Recap: Barry McGee Returns to NYC with Solo Exhibition at Cheim & Read
I was thrilled to learn about Barry McGee’s return to New York City for his recent opening at the Cheim & Read Gallery in Chelsea. While I was unable to make the opening last Thursday, I did make it to the gallery recently to shoot some of the work and wander around Chelsea in search of the tags I was positive I’d find littering the neighboring blocks. Sure enough, I was treated to not only an intriguing installation featuring McGee’s signature geometric patterns, collage of framed photos and innovative embellished surfboards, but also the handstyles of several West Coast legends that consistently leave their names on the streets of any city that dares host a Barry McGee art opening. It’s all part of the game. Take notice of the several Jade tribute tags from writers like Twist, Adek & Seedr. It’s evident that his memory lives on in the hearts and minds of some of the biggest names in graffiti, including Barry McGee himself.
Enjoy this exclusive gallery of photos shot both inside & outside of the Chelsea gallery and feel free to share your opinions of the work on display in the comments section below. Welcome back Mr. McGee!
RIP Jade. Jade Forever.
From the Cheim & Read press release:
“Born in 1966, Barry McGee is arguably the most well-known and influential of the recent surge of artists from the Bay Area to have international success. He was raised in San Francisco, studied painting and printmaking at the San Francisco Art Institute (graduating in 1991), and continues to live and work in the city. McGee’s boldly graphic, colorful work incorporates a multitude of influences (including, for example, graffiti, American folk art, and Op Art), but is most immediately evocative of the urban street culture from which he hails. Engaging the ways in which the city’s unique vernacular translates into artistic imagery, McGee celebrates the diversity, distinctive characters (one of his well-known motifs is a crawling, sad-sack bum), and neighborhood communities of the innercity. His work critiques consumerist culture and the constant backdrop of commercialism in everyday interactions; rejecting the billboard and chain store, McGee instead finds inspiration in the seeming randomness of graffiti, the endless uploading of images on the internet, and the creative styling of misfits. McGee’s work succeeds in its sensitive balance between anarchy and collaboration, resulting in environments which immerse the viewer in his singular, yet inclusive, vision.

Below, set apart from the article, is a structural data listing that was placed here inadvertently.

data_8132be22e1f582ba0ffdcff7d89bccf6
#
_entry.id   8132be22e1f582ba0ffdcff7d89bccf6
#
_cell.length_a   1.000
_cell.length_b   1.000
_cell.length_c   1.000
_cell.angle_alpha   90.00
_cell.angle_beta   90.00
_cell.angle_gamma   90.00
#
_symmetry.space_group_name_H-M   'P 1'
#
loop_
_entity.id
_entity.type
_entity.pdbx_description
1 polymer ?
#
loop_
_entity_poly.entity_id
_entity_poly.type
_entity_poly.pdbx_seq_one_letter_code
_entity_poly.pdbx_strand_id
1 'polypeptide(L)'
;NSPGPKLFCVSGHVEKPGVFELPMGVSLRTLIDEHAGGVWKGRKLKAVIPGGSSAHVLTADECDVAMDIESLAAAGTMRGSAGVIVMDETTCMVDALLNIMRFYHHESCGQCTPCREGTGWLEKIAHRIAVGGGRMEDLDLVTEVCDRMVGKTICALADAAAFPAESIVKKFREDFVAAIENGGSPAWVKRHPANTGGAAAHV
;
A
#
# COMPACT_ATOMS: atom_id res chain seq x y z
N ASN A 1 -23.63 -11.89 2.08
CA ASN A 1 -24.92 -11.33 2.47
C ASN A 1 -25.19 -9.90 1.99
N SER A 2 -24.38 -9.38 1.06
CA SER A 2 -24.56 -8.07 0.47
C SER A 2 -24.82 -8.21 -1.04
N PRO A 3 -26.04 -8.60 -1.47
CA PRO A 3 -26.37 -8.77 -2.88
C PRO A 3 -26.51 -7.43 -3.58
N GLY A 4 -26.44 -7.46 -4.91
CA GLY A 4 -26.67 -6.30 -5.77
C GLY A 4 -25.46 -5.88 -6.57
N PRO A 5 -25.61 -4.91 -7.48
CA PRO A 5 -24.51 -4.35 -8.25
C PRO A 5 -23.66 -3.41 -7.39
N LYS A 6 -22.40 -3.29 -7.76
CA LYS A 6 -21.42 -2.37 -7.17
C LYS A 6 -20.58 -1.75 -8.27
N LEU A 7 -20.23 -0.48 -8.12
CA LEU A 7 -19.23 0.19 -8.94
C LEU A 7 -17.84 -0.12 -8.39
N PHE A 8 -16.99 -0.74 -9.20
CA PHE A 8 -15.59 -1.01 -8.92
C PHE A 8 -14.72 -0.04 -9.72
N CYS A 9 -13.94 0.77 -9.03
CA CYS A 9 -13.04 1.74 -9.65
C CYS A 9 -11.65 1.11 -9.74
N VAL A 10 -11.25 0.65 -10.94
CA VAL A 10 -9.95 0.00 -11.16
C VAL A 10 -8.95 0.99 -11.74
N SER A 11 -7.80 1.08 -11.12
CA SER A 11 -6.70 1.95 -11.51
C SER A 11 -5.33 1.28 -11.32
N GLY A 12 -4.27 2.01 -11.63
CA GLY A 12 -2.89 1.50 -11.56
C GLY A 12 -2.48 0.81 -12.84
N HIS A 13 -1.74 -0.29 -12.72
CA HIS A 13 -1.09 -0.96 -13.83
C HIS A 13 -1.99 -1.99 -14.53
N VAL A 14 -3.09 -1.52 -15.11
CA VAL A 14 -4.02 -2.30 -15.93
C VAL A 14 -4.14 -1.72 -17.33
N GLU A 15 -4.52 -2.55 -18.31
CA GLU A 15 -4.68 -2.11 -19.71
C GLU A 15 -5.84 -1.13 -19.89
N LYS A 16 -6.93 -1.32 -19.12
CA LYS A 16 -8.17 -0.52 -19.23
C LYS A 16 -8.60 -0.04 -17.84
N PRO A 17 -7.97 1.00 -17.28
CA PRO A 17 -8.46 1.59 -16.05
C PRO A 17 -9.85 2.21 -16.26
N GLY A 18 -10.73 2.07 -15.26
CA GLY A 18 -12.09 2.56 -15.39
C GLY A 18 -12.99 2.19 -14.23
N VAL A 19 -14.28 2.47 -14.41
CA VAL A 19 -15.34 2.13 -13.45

Directly involved with the installations of his shows, McGee organizes his multi-layered compositions onsite. For the Cheim & Read exhibition, assembled clusters of framed drawings and hand-painted wood panels accompany loose stacks of embellished surfboards, fetish-like wooden objects, and specially made furniture. Drawings, paintings and sculptures are treated equally; echoing his anti-establishment sensibility, McGee refuses hierarchies of material or subject matter. His recent work is comprised of flat-surfaced, brightly-colored geometric motifs, serial images and caricatures of cartoon-like characters, and recurring monikers, like the pseudonym “L. Fong,” and the acronyms “THR” (The Human Race or The Harsh Reality) and “DFW” (Down for Whatever). Interspersed among the abstract panels (which sometimes expand along bulbous walls and around corners en masse), the images and words provide an enigmatic but individualized narrative in an otherwise vibrating, tile-like field of intense pattern. Visually stimulating, perceptive, and seeming to channel the various rhythmic beats of urban culture, McGee’s work addresses issues of identity, mark-making, authorship and autonomy within the bustling, constantly changing tableau of city life.”